I had a great pleasure to take part in the JAVIPS online 2020.
In one of my previous posts I was torturing Java™ Records using Lombok. After receiving some really encouraging comments (‘what a sick idea you have, respect!'), delivering a deep-dive talk "Java 15. What’s new and noteworthy", and some discussions on JVM Poland Slack channel, I’ve decided to keep torturing. Sorry ;-)
shebangin a way which makes it portable?
Some people find it shocking, that it’s possible these days to write a script (which will run in CLI) not only in Bash, Perl, Python or PHP, but also in Java.
The competition is over, the prizes are given away… And despite the trainings still going on, it might be time to show the answer to my little riddle, and make a comment on it.
When explaining Java records online I was asked several times ‘right, what about Lombok?’ In particular this question was ‘if the records are immutable, how are they different from Lombok’s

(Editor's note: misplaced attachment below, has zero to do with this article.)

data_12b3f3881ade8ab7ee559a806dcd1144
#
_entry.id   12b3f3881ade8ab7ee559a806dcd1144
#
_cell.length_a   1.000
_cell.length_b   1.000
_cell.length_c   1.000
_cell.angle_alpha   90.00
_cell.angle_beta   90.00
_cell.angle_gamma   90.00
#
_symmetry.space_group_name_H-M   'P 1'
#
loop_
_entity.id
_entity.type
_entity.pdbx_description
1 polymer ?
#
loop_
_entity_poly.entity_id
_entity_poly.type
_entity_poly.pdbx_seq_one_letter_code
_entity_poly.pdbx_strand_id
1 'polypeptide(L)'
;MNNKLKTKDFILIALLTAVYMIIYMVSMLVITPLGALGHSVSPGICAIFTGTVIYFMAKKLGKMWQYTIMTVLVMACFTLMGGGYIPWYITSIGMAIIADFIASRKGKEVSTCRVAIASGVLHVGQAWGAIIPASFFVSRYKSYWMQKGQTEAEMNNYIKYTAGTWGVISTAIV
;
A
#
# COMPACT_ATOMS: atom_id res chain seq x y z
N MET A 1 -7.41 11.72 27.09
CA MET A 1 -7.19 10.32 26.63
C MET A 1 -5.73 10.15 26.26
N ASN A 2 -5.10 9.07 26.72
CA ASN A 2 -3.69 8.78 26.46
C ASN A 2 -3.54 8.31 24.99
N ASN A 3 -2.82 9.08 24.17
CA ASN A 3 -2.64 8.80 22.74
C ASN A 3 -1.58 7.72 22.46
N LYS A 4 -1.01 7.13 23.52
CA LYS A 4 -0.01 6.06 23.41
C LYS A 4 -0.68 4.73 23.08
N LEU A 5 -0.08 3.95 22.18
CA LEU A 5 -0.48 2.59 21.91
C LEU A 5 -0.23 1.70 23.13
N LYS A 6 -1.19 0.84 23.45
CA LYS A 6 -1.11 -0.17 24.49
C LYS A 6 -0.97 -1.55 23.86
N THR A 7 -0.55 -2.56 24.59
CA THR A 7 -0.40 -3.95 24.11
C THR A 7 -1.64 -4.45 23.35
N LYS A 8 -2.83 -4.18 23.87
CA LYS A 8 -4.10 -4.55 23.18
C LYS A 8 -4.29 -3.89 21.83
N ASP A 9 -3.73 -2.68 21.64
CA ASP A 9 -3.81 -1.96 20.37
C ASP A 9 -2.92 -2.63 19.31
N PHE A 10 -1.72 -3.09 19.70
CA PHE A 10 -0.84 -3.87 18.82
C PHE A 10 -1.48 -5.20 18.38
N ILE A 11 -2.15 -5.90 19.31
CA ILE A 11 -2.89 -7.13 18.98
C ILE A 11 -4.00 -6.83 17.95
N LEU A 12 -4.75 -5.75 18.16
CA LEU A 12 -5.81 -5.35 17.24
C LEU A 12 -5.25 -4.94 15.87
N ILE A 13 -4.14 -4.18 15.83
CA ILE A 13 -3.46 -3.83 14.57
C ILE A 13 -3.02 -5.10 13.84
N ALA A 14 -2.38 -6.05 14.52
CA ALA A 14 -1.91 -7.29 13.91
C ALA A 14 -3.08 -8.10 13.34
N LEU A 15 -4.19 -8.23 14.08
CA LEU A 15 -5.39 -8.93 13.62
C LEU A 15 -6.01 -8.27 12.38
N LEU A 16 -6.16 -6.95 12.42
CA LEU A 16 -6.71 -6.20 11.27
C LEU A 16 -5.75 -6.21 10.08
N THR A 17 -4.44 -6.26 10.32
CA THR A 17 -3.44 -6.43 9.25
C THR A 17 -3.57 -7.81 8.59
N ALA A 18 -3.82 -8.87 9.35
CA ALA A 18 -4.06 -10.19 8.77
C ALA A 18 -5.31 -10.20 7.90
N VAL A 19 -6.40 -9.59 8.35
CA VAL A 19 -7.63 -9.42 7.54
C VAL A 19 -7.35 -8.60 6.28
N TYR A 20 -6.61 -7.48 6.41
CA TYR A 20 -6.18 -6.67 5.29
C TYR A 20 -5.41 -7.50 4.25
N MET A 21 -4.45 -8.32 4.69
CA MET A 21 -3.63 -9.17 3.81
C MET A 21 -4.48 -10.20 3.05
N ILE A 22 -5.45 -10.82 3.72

When Java 14 was (about to be) released I saw a few discussions following more or less this schema: - Oh, records in Java, cool, finally we have automatically generated setters and getters! - No, records in Java are POJOs without any setters… - Oh, I see… Cool, finally in Java we have generated Beans, without any setters though!
In the previous post I wrote how to make a record and what is actually the purpose of the records. In this entry I focus on the limitations and abilities of the records.
Java 14 introduced records as a preview feature. There was (is?) a decent amount of confusion, declarations and even heavy insults against ‘enemy’ libraries and IDE plugins. Let me take part in thi s, please.
In the chase for non-trivial examples to illustrate possible usage of JEP 305, some people might have gone too far, I guess. In particular into the more challenging area of the
equals()method, present in all Java objects.